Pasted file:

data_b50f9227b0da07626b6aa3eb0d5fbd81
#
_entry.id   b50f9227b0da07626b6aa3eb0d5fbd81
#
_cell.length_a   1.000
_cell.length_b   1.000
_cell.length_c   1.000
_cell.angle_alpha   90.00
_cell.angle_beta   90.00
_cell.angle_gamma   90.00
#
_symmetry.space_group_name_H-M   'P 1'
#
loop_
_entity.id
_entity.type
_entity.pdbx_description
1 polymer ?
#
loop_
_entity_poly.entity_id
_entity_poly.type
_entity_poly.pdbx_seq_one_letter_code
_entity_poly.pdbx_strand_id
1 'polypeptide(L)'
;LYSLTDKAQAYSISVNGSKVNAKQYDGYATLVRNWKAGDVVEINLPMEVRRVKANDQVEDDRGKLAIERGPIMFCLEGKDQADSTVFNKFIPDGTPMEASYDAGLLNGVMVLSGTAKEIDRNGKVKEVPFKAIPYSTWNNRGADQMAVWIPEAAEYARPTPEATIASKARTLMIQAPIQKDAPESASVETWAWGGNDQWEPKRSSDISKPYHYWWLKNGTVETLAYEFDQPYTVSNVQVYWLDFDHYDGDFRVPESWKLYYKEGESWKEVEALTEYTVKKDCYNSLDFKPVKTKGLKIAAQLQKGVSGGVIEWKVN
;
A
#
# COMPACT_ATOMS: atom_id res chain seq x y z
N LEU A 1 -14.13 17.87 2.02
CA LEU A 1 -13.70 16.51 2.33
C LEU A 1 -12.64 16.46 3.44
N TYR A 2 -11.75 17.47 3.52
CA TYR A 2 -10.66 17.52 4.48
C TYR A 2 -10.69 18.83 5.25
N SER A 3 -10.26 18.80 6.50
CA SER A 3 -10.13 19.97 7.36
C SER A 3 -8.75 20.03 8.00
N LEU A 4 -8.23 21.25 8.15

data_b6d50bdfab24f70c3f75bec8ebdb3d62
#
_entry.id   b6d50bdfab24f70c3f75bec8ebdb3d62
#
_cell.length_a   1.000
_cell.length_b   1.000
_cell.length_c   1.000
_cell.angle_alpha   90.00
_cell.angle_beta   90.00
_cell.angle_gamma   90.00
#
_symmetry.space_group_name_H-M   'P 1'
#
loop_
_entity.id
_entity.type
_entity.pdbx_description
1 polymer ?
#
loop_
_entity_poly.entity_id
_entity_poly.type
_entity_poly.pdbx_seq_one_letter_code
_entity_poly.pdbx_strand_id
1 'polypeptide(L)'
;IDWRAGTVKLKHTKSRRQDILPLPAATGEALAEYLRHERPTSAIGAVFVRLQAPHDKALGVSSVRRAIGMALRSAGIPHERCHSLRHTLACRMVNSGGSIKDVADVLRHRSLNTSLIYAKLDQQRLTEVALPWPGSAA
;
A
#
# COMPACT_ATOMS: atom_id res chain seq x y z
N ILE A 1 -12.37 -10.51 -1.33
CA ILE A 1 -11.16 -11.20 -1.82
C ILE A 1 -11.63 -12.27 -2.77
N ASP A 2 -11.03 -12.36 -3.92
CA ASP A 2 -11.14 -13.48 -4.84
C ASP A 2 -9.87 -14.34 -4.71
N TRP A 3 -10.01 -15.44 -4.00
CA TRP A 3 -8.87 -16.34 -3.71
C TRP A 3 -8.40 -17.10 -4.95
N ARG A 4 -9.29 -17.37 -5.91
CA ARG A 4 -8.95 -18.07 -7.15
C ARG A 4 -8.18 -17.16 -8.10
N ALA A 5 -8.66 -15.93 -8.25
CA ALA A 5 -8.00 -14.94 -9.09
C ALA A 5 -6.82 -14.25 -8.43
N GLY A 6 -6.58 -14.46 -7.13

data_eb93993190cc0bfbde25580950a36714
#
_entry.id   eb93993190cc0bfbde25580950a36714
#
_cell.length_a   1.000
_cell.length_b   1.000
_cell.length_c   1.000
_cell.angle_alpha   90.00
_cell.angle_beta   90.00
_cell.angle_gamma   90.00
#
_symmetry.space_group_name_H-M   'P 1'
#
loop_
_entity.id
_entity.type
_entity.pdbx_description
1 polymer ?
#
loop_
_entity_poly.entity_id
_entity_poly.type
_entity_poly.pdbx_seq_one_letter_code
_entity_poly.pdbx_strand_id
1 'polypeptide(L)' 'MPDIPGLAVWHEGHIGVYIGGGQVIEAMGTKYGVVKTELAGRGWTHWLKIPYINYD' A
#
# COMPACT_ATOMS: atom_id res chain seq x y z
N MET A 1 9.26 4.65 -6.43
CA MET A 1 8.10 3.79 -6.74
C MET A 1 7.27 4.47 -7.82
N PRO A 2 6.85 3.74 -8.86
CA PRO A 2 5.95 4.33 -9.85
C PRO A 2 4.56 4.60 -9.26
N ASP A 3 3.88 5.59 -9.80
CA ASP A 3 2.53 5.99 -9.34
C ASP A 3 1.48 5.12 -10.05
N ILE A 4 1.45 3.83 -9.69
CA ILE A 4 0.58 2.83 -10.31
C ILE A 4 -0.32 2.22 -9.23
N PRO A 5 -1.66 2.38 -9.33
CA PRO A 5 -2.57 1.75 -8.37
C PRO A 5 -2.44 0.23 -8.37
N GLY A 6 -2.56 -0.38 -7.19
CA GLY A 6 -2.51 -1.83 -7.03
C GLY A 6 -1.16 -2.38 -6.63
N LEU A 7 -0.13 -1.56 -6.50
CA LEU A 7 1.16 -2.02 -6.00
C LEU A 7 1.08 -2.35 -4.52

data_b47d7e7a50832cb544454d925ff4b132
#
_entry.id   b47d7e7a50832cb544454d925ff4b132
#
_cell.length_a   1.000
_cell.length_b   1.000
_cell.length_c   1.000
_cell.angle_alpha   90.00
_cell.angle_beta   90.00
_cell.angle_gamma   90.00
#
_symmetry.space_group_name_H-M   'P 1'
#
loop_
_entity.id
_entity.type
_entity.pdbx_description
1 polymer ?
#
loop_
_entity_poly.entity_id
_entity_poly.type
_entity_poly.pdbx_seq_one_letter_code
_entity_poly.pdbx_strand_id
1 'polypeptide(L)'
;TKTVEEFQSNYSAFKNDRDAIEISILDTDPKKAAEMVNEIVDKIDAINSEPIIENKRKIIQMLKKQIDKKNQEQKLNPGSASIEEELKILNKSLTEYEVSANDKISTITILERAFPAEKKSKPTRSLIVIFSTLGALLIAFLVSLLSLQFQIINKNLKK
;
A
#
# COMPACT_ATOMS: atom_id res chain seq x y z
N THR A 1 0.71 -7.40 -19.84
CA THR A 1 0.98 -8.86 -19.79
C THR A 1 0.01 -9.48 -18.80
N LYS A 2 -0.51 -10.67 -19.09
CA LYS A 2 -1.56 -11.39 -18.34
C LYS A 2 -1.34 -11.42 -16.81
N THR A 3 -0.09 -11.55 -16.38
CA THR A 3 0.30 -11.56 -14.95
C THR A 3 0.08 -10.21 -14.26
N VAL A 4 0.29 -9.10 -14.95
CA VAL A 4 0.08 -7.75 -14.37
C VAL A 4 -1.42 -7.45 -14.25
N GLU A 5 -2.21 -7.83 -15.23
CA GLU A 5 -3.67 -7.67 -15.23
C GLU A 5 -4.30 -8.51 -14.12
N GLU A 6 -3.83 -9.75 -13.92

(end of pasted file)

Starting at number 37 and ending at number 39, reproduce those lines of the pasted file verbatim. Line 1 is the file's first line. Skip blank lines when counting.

N SER A 3 -10.26 18.80 6.50
CA SER A 3 -10.13 19.97 7.36
C SER A 3 -8.75 20.03 8.00